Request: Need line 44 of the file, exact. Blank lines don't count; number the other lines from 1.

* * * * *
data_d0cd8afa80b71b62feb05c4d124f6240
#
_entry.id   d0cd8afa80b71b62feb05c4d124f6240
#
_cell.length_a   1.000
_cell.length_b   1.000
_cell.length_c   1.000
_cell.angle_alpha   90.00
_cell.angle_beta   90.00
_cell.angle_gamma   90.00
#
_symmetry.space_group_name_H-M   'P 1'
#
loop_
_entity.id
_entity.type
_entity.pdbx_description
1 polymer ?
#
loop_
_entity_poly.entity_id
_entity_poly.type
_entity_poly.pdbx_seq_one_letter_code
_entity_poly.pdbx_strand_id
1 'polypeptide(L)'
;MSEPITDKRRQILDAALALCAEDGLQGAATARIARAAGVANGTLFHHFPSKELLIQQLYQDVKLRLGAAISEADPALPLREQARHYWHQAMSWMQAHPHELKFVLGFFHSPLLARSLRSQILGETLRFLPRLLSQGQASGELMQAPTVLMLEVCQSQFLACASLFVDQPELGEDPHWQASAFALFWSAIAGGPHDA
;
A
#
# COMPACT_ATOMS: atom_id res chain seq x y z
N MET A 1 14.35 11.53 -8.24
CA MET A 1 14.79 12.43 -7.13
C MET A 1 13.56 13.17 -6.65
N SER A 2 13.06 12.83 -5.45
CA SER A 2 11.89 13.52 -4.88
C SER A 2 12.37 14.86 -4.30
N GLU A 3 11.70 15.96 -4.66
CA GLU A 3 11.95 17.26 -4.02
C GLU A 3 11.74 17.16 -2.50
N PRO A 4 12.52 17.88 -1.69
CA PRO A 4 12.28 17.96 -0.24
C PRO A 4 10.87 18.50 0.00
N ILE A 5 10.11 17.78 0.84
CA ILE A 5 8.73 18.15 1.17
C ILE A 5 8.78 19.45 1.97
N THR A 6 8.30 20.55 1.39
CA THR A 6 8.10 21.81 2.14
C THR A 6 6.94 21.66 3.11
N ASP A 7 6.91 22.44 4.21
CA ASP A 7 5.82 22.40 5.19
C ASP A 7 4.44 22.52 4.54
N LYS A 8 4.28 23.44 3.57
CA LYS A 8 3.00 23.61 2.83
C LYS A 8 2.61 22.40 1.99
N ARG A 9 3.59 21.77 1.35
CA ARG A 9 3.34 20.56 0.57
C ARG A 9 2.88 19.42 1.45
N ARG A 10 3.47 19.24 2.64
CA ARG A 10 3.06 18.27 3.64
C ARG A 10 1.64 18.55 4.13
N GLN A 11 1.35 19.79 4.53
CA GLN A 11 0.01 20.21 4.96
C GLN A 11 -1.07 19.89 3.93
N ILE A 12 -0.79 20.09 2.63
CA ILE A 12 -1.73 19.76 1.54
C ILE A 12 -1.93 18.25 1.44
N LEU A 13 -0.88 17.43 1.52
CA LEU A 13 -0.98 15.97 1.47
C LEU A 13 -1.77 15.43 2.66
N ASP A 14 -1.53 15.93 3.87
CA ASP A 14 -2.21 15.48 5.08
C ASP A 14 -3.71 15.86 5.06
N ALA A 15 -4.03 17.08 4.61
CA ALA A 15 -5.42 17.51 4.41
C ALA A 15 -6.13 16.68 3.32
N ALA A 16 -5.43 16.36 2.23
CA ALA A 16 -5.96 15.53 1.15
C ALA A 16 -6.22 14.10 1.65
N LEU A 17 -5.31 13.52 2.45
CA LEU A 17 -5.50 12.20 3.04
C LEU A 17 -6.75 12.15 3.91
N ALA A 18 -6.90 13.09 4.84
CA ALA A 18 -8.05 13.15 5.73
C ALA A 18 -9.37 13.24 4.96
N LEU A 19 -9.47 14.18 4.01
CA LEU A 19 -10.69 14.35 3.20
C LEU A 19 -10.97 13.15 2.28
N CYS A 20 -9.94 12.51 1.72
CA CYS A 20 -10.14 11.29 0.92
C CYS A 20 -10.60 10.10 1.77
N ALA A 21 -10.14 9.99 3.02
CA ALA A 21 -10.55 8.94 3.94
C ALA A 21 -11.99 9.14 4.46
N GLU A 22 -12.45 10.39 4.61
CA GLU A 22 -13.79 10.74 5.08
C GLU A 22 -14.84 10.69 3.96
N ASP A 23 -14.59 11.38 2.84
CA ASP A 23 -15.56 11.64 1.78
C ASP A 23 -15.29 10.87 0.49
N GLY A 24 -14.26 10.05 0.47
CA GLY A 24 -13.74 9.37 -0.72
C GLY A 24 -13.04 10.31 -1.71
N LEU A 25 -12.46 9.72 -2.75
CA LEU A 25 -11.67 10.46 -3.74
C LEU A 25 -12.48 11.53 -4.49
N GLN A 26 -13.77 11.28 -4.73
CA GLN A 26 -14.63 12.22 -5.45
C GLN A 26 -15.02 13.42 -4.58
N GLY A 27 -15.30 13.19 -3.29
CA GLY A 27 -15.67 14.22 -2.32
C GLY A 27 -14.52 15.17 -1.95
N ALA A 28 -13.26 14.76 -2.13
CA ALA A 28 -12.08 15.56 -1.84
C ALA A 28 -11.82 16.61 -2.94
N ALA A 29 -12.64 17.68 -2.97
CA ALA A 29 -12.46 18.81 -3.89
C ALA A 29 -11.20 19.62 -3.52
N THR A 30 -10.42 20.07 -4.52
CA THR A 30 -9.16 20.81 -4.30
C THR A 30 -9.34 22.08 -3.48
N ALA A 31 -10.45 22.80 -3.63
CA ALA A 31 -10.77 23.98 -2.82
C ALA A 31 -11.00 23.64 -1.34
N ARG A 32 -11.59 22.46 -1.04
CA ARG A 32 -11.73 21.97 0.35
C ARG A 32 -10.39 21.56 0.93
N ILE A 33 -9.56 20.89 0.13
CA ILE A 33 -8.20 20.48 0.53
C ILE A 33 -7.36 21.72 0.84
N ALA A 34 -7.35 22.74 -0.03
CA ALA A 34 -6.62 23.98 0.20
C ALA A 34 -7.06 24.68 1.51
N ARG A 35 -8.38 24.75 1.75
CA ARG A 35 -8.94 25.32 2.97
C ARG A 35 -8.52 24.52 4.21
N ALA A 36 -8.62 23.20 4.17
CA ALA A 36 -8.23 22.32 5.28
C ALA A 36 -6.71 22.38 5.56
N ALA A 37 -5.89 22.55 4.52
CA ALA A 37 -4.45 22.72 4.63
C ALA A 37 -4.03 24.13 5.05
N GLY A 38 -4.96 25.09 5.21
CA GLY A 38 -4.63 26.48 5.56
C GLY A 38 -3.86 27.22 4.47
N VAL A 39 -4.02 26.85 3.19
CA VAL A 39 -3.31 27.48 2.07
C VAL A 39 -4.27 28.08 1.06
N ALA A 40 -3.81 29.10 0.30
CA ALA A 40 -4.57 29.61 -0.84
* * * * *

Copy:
CA ILE A 5 8.73 18.15 1.17